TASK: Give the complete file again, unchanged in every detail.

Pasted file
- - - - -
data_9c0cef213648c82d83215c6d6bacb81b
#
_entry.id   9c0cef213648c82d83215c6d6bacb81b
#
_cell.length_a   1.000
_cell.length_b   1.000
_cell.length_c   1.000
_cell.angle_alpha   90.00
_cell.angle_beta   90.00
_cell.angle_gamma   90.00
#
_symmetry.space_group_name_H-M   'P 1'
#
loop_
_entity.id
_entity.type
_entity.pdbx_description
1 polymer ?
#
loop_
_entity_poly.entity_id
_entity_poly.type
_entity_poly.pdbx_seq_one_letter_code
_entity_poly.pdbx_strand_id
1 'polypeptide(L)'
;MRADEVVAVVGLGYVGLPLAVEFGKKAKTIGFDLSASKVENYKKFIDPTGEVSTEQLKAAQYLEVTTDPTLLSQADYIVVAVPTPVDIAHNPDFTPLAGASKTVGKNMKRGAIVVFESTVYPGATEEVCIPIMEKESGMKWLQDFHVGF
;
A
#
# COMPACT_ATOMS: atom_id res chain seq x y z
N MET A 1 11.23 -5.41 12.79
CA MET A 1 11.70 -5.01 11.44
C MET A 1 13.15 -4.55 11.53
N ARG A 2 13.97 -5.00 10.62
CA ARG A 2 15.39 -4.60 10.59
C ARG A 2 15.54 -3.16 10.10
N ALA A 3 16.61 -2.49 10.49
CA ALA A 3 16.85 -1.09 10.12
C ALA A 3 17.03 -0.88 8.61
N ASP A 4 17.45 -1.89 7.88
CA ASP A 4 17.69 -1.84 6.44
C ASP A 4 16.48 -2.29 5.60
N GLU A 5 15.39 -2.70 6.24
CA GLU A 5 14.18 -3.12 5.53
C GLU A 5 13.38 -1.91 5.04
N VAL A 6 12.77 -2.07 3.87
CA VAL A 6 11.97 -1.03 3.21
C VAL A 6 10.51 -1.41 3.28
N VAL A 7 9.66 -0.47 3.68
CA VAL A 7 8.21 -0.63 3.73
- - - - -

data_9c0cef213648c82d83215c6d6bacb81b
#
_entry.id   9c0cef213648c82d83215c6d6bacb81b
#
_cell.length_a   1.000
_cell.length_b   1.000
_cell.length_c   1.000
_cell.angle_alpha   90.00
_cell.angle_beta   90.00
_cell.angle_gamma   90.00
#
_symmetry.space_group_name_H-M   'P 1'
#
loop_
_entity.id
_entity.type
_entity.pdbx_description
1 polymer ?
#
loop_
_entity_poly.entity_id
_entity_poly.type
_entity_poly.pdbx_seq_one_letter_code
_entity_poly.pdbx_strand_id
1 'polypeptide(L)'
;MRADEVVAVVGLGYVGLPLAVEFGKKAKTIGFDLSASKVENYKKFIDPTGEVSTEQLKAAQYLEVTTDPTLLSQADYIVVAVPTPVDIAHNPDFTPLAGASKTVGKNMKRGAIVVFESTVYPGATEEVCIPIMEKESGMKWLQDFHVGF
;
A
#
# COMPACT_ATOMS: atom_id res chain seq x y z
N MET A 1 11.23 -5.41 12.79
CA MET A 1 11.70 -5.01 11.44
C MET A 1 13.15 -4.55 11.53
N ARG A 2 13.97 -5.00 10.62
CA ARG A 2 15.39 -4.60 10.59
C ARG A 2 15.54 -3.16 10.10
N ALA A 3 16.61 -2.49 10.49
CA ALA A 3 16.85 -1.09 10.12
C ALA A 3 17.03 -0.88 8.61
N ASP A 4 17.45 -1.89 7.88
CA ASP A 4 17.69 -1.84 6.44
C ASP A 4 16.48 -2.29 5.60
N GLU A 5 15.39 -2.70 6.24
CA GLU A 5 14.18 -3.12 5.53
C GLU A 5 13.38 -1.91 5.04
N VAL A 6 12.77 -2.07 3.87
CA VAL A 6 11.97 -1.03 3.21
C VAL A 6 10.51 -1.41 3.28
N VAL A 7 9.66 -0.47 3.68
CA VAL A 7 8.21 -0.63 3.73